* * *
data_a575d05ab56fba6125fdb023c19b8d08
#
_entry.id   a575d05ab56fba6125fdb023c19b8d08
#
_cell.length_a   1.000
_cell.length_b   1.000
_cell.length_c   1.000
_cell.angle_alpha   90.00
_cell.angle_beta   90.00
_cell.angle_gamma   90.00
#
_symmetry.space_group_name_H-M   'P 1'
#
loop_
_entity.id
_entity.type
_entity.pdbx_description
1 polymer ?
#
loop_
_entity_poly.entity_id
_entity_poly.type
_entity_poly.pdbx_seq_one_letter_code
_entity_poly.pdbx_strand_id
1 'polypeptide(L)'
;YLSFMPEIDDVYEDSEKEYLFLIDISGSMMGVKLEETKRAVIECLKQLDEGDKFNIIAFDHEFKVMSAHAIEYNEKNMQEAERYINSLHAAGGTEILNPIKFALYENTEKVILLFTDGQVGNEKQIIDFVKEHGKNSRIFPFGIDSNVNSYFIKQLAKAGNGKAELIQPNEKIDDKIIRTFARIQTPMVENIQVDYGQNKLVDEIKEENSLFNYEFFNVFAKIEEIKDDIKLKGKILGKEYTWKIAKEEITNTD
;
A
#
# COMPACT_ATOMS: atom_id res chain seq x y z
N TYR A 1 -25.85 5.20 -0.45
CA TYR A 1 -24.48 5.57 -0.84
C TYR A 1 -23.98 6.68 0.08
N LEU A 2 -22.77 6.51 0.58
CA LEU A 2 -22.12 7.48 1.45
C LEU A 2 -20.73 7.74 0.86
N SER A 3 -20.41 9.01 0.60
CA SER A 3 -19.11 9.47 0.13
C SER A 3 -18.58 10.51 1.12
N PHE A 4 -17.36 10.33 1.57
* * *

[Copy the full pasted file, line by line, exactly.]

data_a575d05ab56fba6125fdb023c19b8d08
#
_entry.id   a575d05ab56fba6125fdb023c19b8d08
#
_cell.length_a   1.000
_cell.length_b   1.000
_cell.length_c   1.000
_cell.angle_alpha   90.00
_cell.angle_beta   90.00
_cell.angle_gamma   90.00
#
_symmetry.space_group_name_H-M   'P 1'
#
loop_
_entity.id
_entity.type
_entity.pdbx_description
1 polymer ?
#
loop_
_entity_poly.entity_id
_entity_poly.type
_entity_poly.pdbx_seq_one_letter_code
_entity_poly.pdbx_strand_id
1 'polypeptide(L)'
;YLSFMPEIDDVYEDSEKEYLFLIDISGSMMGVKLEETKRAVIECLKQLDEGDKFNIIAFDHEFKVMSAHAIEYNEKNMQEAERYINSLHAAGGTEILNPIKFALYENTEKVILLFTDGQVGNEKQIIDFVKEHGKNSRIFPFGIDSNVNSYFIKQLAKAGNGKAELIQPNEKIDDKIIRTFARIQTPMVENIQVDYGQNKLVDEIKEENSLFNYEFFNVFAKIEEIKDDIKLKGKILGKEYTWKIAKEEITNTD
;
A
#
# COMPACT_ATOMS: atom_id res chain seq x y z
N TYR A 1 -25.85 5.20 -0.45
CA TYR A 1 -24.48 5.57 -0.84
C TYR A 1 -23.98 6.68 0.08
N LEU A 2 -22.77 6.51 0.58
CA LEU A 2 -22.12 7.48 1.45
C LEU A 2 -20.73 7.74 0.86
N SER A 3 -20.41 9.01 0.60
CA SER A 3 -19.11 9.47 0.13
C SER A 3 -18.58 10.51 1.12
N PHE A 4 -17.36 10.33 1.57